By Chris Drost
At the recent Highlands East council meeting on Nov. 9, the decision was made to defer a decision on including winter burials in the green burial portion of the proposed cemetery bylaw. Instead, council requested presentations from the Haliburton Highlands Green Burial Society (HHGBS) and Cemecare, a burial vault and cemetery management organization, to obtain answers to their questions so the decision they make will be an informed one. This meeting has since been set for Dec. 14.
The HHGBS is a newly created organization, establishing its first board of directors in January of 2020. It emerged initially through an Environment Haliburton (EH!) project that honored the environmental legacy of Kyle Moore, an EH! member who passed away in 2019 at the tender age of 36. This group began collecting donations with the goal of establishing year-round green burial options in Haliburton County. According to the HHGBS website, approximately $5,000 has been raised to-date by 65 individual donors.
EH! created a working group with a recruitment of nine individuals to develop and plan to carry out year-round green burials across the four townships in Haliburton County. Eventually, the working group became a separate entity in Nov. 2019, HHGBS, and the first board of directors was appointed in Jan. 2020.
In February 2020, HHGBS presented a workshop on winter green burials for all municipalities that would like to participate. “We tried to answer all the practical questions,” says HHGBS president, Terry Moore. In Highlands East, green burials have already been approved but the question of winter green burials still has to be settled. “The practical solutions are all there. This will give an option for families. Not everybody was able to attend the workshop so this is why council has questions,” explains Moore.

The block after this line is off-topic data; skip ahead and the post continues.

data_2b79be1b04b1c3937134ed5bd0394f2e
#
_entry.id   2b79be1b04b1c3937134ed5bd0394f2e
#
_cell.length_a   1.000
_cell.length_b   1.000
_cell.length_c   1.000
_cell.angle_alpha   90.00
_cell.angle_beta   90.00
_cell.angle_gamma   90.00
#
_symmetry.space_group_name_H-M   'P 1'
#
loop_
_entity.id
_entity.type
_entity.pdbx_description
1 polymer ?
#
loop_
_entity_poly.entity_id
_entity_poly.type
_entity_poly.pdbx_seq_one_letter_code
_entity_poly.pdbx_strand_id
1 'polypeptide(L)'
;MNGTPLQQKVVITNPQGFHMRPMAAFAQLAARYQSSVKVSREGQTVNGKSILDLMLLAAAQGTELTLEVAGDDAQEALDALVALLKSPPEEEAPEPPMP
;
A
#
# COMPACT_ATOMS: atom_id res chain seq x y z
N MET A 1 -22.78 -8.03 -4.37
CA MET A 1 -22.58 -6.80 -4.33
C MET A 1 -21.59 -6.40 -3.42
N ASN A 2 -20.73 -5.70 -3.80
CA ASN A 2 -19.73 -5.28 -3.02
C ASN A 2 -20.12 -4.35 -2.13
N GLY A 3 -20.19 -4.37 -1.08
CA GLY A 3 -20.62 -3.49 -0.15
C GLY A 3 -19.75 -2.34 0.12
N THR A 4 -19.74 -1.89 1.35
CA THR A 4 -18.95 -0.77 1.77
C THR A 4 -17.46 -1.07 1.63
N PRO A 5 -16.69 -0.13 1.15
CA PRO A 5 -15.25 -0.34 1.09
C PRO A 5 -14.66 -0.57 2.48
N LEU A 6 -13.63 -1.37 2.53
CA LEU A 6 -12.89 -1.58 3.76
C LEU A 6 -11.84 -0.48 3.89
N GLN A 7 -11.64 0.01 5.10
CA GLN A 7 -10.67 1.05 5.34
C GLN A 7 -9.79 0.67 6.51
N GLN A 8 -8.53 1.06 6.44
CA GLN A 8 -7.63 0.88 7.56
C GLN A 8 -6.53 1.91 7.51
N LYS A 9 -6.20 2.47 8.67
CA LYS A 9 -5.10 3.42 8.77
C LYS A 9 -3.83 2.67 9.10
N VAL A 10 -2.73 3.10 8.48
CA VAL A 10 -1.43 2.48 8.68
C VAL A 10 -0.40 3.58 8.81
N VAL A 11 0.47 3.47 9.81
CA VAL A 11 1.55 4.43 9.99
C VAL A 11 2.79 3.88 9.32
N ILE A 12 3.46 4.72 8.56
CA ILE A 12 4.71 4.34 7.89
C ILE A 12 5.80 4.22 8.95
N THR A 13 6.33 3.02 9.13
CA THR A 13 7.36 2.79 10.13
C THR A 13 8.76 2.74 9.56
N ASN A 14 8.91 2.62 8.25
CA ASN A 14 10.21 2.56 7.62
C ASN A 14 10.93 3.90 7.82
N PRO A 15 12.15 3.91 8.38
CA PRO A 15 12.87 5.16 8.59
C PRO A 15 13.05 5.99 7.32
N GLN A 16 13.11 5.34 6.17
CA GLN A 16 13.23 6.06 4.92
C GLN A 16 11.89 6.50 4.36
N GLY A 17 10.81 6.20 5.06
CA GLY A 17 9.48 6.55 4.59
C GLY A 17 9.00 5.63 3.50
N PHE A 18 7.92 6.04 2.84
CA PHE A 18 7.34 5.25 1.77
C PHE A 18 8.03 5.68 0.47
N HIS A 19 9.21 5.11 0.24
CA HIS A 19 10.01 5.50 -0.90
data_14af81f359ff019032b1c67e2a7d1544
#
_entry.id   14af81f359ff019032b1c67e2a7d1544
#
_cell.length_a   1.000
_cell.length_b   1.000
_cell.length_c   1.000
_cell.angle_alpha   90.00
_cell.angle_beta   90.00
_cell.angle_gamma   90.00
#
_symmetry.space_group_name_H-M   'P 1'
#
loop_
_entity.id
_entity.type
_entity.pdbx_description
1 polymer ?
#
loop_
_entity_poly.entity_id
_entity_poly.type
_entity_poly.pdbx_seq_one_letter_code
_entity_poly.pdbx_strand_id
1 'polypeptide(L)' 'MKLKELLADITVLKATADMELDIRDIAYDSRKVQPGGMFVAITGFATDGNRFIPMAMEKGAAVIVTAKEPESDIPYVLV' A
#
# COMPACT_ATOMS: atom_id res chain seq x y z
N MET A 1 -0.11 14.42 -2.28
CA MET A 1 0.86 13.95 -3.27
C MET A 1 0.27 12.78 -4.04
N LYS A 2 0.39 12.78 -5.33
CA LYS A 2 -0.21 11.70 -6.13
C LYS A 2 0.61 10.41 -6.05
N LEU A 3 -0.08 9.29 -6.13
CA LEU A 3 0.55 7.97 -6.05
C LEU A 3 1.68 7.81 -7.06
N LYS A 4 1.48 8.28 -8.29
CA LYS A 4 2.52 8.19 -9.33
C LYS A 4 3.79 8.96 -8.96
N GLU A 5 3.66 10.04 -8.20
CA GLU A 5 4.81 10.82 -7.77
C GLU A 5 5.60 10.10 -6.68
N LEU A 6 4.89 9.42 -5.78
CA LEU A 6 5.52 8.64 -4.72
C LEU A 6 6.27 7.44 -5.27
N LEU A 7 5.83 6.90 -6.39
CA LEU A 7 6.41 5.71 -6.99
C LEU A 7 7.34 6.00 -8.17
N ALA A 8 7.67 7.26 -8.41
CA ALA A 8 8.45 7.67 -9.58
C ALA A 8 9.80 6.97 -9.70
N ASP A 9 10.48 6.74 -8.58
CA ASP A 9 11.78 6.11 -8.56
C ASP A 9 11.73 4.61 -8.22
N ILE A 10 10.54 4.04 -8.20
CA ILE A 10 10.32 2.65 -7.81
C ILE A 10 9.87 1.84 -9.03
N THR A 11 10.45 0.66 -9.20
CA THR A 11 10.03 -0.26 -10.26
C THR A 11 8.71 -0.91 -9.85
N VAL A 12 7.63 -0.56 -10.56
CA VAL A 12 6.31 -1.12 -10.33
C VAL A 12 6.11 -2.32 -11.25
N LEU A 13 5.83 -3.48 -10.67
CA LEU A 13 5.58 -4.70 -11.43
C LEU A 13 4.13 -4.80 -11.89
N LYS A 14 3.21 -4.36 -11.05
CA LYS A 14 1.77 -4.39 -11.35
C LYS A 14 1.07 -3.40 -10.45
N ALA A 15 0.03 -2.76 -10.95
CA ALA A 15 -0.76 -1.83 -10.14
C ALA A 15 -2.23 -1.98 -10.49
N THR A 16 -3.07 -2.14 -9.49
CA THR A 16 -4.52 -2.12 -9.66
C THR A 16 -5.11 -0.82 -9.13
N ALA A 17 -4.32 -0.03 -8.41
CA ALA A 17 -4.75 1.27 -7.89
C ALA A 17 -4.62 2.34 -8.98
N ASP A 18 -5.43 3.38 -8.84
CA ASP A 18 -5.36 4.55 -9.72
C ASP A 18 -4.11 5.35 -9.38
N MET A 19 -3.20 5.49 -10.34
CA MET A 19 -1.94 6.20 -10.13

Green burial societies have become more widespread in recent years. There is a Green Burial Society of Canada, the Natural Burial Association (Ontario) and a number of regional organizations across the country in Ottawa, the Cariboo and Burlington. Green burial societies can also be found in the U.S. and the U.K.
In Canada, the most common funeral practice is cremation. According to Statistics Canada, the rate of cremation grew from 47.7 per cent in 2000 to 73.1 per cent in 2020. Canada has laws about how remains are handled after death. In the case of a person dying of a communicable disease, like rabies for example, the body must be immediately sealed in a steel casket or container without embalming taking place. There are provincial licenses required for embalmers. Although embalming is not legally required in Canada, some provinces that require it if the burial will not take place within 72 hours.
According to the Green Burial Society of Canada website, www.greenburials.ca, there are five principles of a green burial.
The first principle is that there is no embalming. Instead, the body is left to decompose naturally, without the need for adding chemicals to the body. Environmentally sensitive soaps, lotions and disinfectants can still be used to make it possible for the body to be prepared for viewing prior to burial.